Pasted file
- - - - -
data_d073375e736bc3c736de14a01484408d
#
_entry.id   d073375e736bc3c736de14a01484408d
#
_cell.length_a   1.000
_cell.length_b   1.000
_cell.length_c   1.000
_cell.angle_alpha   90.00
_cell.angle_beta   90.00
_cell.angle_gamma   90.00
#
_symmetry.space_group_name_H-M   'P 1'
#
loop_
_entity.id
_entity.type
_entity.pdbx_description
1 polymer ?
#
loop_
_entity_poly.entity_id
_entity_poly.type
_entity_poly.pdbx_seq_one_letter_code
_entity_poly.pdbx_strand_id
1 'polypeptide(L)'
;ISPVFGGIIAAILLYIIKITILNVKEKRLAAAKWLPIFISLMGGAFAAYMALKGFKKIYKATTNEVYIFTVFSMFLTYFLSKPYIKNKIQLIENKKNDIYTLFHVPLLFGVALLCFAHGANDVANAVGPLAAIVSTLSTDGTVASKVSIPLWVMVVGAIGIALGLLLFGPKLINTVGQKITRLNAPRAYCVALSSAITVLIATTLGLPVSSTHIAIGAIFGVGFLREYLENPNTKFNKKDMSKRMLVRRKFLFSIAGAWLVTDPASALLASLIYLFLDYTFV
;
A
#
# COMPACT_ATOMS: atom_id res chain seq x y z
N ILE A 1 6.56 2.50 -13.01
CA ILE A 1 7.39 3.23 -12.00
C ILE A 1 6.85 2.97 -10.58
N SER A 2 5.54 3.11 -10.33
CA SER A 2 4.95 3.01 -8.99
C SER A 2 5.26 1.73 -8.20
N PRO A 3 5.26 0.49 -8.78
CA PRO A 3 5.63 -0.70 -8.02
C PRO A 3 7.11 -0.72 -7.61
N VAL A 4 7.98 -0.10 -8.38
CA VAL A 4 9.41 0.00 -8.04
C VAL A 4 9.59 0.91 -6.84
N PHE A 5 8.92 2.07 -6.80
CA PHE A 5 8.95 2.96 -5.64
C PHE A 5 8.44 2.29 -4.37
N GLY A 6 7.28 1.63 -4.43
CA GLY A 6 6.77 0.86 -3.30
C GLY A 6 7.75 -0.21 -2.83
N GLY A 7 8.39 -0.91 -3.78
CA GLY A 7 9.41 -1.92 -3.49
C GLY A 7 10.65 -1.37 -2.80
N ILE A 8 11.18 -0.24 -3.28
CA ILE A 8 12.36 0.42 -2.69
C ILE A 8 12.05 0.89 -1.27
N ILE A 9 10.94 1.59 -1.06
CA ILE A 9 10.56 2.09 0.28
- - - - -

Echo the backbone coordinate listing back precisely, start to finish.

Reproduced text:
data_d073375e736bc3c736de14a01484408d
#
_entry.id   d073375e736bc3c736de14a01484408d
#
_cell.length_a   1.000
_cell.length_b   1.000
_cell.length_c   1.000
_cell.angle_alpha   90.00
_cell.angle_beta   90.00
_cell.angle_gamma   90.00
#
_symmetry.space_group_name_H-M   'P 1'
#
loop_
_entity.id
_entity.type
_entity.pdbx_description
1 polymer ?
#
loop_
_entity_poly.entity_id
_entity_poly.type
_entity_poly.pdbx_seq_one_letter_code
_entity_poly.pdbx_strand_id
1 'polypeptide(L)'
;ISPVFGGIIAAILLYIIKITILNVKEKRLAAAKWLPIFISLMGGAFAAYMALKGFKKIYKATTNEVYIFTVFSMFLTYFLSKPYIKNKIQLIENKKNDIYTLFHVPLLFGVALLCFAHGANDVANAVGPLAAIVSTLSTDGTVASKVSIPLWVMVVGAIGIALGLLLFGPKLINTVGQKITRLNAPRAYCVALSSAITVLIATTLGLPVSSTHIAIGAIFGVGFLREYLENPNTKFNKKDMSKRMLVRRKFLFSIAGAWLVTDPASALLASLIYLFLDYTFV
;
A
#
# COMPACT_ATOMS: atom_id res chain seq x y z
N ILE A 1 6.56 2.50 -13.01
CA ILE A 1 7.39 3.23 -12.00
C ILE A 1 6.85 2.97 -10.58
N SER A 2 5.54 3.11 -10.33
CA SER A 2 4.95 3.01 -8.99
C SER A 2 5.26 1.73 -8.20
N PRO A 3 5.26 0.49 -8.78
CA PRO A 3 5.63 -0.70 -8.02
C PRO A 3 7.11 -0.72 -7.61
N VAL A 4 7.98 -0.10 -8.38
CA VAL A 4 9.41 0.00 -8.04
C VAL A 4 9.59 0.91 -6.84
N PHE A 5 8.92 2.07 -6.80
CA PHE A 5 8.95 2.96 -5.64
C PHE A 5 8.44 2.29 -4.37
N GLY A 6 7.28 1.63 -4.43
CA GLY A 6 6.77 0.86 -3.30
C GLY A 6 7.75 -0.21 -2.83
N GLY A 7 8.39 -0.91 -3.78
CA GLY A 7 9.41 -1.92 -3.49
C GLY A 7 10.65 -1.37 -2.80
N ILE A 8 11.18 -0.24 -3.28
CA ILE A 8 12.36 0.42 -2.69
C ILE A 8 12.05 0.89 -1.27
N ILE A 9 10.94 1.59 -1.06
CA ILE A 9 10.56 2.09 0.28